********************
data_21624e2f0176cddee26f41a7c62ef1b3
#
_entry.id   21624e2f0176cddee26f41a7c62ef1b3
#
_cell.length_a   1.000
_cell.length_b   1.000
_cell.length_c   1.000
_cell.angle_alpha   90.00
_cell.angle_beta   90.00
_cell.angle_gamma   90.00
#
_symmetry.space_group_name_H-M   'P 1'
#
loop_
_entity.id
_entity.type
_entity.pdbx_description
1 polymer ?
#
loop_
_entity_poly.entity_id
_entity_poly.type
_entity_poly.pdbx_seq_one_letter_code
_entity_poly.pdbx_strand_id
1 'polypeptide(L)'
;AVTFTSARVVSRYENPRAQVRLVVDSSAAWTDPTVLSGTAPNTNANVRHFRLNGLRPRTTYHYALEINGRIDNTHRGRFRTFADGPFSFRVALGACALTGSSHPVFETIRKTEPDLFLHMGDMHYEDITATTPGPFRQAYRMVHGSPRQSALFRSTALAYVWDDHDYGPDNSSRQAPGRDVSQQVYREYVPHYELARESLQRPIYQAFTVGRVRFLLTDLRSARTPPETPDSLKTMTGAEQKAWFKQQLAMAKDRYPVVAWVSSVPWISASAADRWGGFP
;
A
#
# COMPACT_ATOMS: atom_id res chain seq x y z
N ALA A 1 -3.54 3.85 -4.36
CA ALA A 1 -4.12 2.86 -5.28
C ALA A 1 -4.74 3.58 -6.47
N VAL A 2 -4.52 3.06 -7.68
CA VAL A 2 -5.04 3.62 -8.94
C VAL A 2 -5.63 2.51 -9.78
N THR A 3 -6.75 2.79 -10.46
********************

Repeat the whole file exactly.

data_21624e2f0176cddee26f41a7c62ef1b3
#
_entry.id   21624e2f0176cddee26f41a7c62ef1b3
#
_cell.length_a   1.000
_cell.length_b   1.000
_cell.length_c   1.000
_cell.angle_alpha   90.00
_cell.angle_beta   90.00
_cell.angle_gamma   90.00
#
_symmetry.space_group_name_H-M   'P 1'
#
loop_
_entity.id
_entity.type
_entity.pdbx_description
1 polymer ?
#
loop_
_entity_poly.entity_id
_entity_poly.type
_entity_poly.pdbx_seq_one_letter_code
_entity_poly.pdbx_strand_id
1 'polypeptide(L)'
;AVTFTSARVVSRYENPRAQVRLVVDSSAAWTDPTVLSGTAPNTNANVRHFRLNGLRPRTTYHYALEINGRIDNTHRGRFRTFADGPFSFRVALGACALTGSSHPVFETIRKTEPDLFLHMGDMHYEDITATTPGPFRQAYRMVHGSPRQSALFRSTALAYVWDDHDYGPDNSSRQAPGRDVSQQVYREYVPHYELARESLQRPIYQAFTVGRVRFLLTDLRSARTPPETPDSLKTMTGAEQKAWFKQQLAMAKDRYPVVAWVSSVPWISASAADRWGGFP
;
A
#
# COMPACT_ATOMS: atom_id res chain seq x y z
N ALA A 1 -3.54 3.85 -4.36
CA ALA A 1 -4.12 2.86 -5.28
C ALA A 1 -4.74 3.58 -6.47
N VAL A 2 -4.52 3.06 -7.68
CA VAL A 2 -5.04 3.62 -8.94
C VAL A 2 -5.63 2.51 -9.78
N THR A 3 -6.75 2.79 -10.46